So that everything is kept in the family, it is CEPI that is financing the U.S. company Moderna, which we listed as one of the companies currently with a vaccine in phase three of clinical trials. They were given 2 billion dollars to cover the costs of the project. And that’s not all: this business forms part of the National Institute of Allergy and Infectious Diseases (NIAID) directed by Anthony Fauci.  In addition, although the research was helped by donations, the announcement has already been made that the vaccine, once it exists, will cost $30 per dose and requires 2 doses for a total of $60.

Oxford University and AstraZeneca, also in phase 3, have announced that the price of their vaccine will only cover the costs, about 2.5 Euros for each dose, for a single dose vaccine. We can do the math regarding the earnings of U.S. Moderna in this vaccine business.  What has become of the philanthropy of CEPI, GAVI, and COVAX?

The Chinese, with two projects in phase 3 of clinical trials, have announced that once they develop the vaccine it will be universally available and free.  The Russians have said the same.  According to the latest WHO report, the Gamaleya Research Institute of Russia has their project in phase 1 of clinical trials.

In any case, the vaccine should be available to all and free. There are no intellectual property rights or patents that are valid in this situation.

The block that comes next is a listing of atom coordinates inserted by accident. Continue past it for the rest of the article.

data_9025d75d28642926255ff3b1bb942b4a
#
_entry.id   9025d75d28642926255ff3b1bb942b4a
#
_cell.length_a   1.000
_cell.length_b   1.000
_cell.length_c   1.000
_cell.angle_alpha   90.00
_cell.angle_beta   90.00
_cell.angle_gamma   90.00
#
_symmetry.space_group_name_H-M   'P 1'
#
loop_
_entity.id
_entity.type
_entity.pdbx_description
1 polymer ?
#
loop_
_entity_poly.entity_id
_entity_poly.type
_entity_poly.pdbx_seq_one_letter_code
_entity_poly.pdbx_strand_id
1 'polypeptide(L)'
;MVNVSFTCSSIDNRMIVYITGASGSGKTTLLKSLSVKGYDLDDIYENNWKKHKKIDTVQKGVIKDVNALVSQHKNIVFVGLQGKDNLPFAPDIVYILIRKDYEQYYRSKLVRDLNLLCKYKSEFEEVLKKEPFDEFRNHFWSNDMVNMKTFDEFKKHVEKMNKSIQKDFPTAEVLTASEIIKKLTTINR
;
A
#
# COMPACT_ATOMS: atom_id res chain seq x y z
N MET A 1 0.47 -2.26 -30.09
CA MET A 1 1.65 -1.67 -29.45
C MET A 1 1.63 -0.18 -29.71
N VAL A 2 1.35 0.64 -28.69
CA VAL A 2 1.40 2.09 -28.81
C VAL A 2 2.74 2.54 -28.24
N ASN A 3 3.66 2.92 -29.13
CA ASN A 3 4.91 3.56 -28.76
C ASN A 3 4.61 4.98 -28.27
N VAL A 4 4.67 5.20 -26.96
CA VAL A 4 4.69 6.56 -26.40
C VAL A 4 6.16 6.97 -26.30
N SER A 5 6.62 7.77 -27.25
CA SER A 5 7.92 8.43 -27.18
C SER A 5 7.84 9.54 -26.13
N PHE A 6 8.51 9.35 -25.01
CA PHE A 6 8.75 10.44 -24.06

In the WTO meeting held in Doha in 2001, it was agreed that “We affirm that this Agreement (regarding patents) can and should be interpreted and applied in a manner that supports the right of protecting public health, and, in particular, of promoting access to medications for all. .. In this regard, the Doha Declaration enshrines the principles WHO has publicly advocated and advanced over the years, namely the re-affirmation of the right of WTO Members to make full use of the safeguard provisions of the TRIPS Agreement in order to protect public health and enhance access to medicines for poor countries.” 

What greater need to protect public health and guarantee access to medicines for all could there possibly be than this world health emergency officially declared by the WHO since January of this year, which has become a pandemic?

Source: Ultimas Noticias, translation Resumen Latinoamericano, North American bureau